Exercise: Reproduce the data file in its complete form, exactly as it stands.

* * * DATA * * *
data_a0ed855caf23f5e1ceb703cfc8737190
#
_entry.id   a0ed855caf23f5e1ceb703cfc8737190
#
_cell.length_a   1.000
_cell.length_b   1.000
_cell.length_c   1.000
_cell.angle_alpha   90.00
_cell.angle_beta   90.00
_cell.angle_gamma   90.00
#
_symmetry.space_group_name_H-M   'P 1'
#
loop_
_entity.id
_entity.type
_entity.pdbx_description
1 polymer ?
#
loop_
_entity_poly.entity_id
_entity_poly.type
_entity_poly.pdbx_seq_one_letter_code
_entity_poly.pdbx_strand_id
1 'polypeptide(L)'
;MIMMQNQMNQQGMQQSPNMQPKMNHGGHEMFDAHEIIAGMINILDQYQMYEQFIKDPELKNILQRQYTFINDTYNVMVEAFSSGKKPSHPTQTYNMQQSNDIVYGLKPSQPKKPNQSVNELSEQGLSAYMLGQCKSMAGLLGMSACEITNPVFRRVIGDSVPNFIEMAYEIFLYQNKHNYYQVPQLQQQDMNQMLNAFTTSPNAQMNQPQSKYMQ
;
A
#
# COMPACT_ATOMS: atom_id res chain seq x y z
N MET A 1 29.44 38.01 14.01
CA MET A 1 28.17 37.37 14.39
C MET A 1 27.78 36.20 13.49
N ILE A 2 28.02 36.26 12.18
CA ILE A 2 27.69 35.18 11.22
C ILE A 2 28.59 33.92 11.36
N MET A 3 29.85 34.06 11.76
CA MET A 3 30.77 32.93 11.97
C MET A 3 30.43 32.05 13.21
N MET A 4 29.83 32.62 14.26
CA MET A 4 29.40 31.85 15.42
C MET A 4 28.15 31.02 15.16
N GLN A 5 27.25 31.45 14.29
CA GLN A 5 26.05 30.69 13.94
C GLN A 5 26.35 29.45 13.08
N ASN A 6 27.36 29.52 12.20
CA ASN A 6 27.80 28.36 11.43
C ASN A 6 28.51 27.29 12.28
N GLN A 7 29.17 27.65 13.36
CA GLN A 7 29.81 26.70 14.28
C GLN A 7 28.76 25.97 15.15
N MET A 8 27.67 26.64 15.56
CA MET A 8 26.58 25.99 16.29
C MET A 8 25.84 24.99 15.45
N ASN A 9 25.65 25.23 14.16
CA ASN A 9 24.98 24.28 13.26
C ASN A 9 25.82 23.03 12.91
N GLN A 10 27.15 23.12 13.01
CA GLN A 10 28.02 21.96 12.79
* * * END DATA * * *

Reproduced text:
data_a0ed855caf23f5e1ceb703cfc8737190
#
_entry.id   a0ed855caf23f5e1ceb703cfc8737190
#
_cell.length_a   1.000
_cell.length_b   1.000
_cell.length_c   1.000
_cell.angle_alpha   90.00
_cell.angle_beta   90.00
_cell.angle_gamma   90.00
#
_symmetry.space_group_name_H-M   'P 1'
#
loop_
_entity.id
_entity.type
_entity.pdbx_description
1 polymer ?
#
loop_
_entity_poly.entity_id
_entity_poly.type
_entity_poly.pdbx_seq_one_letter_code
_entity_poly.pdbx_strand_id
1 'polypeptide(L)'
;MIMMQNQMNQQGMQQSPNMQPKMNHGGHEMFDAHEIIAGMINILDQYQMYEQFIKDPELKNILQRQYTFINDTYNVMVEAFSSGKKPSHPTQTYNMQQSNDIVYGLKPSQPKKPNQSVNELSEQGLSAYMLGQCKSMAGLLGMSACEITNPVFRRVIGDSVPNFIEMAYEIFLYQNKHNYYQVPQLQQQDMNQMLNAFTTSPNAQMNQPQSKYMQ
;
A
#
# COMPACT_ATOMS: atom_id res chain seq x y z
N MET A 1 29.44 38.01 14.01
CA MET A 1 28.17 37.37 14.39
C MET A 1 27.78 36.20 13.49
N ILE A 2 28.02 36.26 12.18
CA ILE A 2 27.69 35.18 11.22
C ILE A 2 28.59 33.92 11.36
N MET A 3 29.85 34.06 11.76
CA MET A 3 30.77 32.93 11.97
C MET A 3 30.43 32.05 13.21
N MET A 4 29.83 32.62 14.26
CA MET A 4 29.40 31.85 15.42
C MET A 4 28.15 31.02 15.16
N GLN A 5 27.25 31.45 14.29
CA GLN A 5 26.05 30.69 13.94
C GLN A 5 26.35 29.45 13.08
N ASN A 6 27.36 29.52 12.20
CA ASN A 6 27.80 28.36 11.43
C ASN A 6 28.51 27.29 12.28
N GLN A 7 29.17 27.65 13.36
CA GLN A 7 29.81 26.70 14.28
C GLN A 7 28.76 25.97 15.15
N MET A 8 27.67 26.64 15.56
CA MET A 8 26.58 25.99 16.29
C MET A 8 25.84 24.99 15.45
N ASN A 9 25.65 25.23 14.16
CA ASN A 9 24.98 24.28 13.26
C ASN A 9 25.82 23.03 12.91
N GLN A 10 27.15 23.12 13.01
CA GLN A 10 28.02 21.96 12.79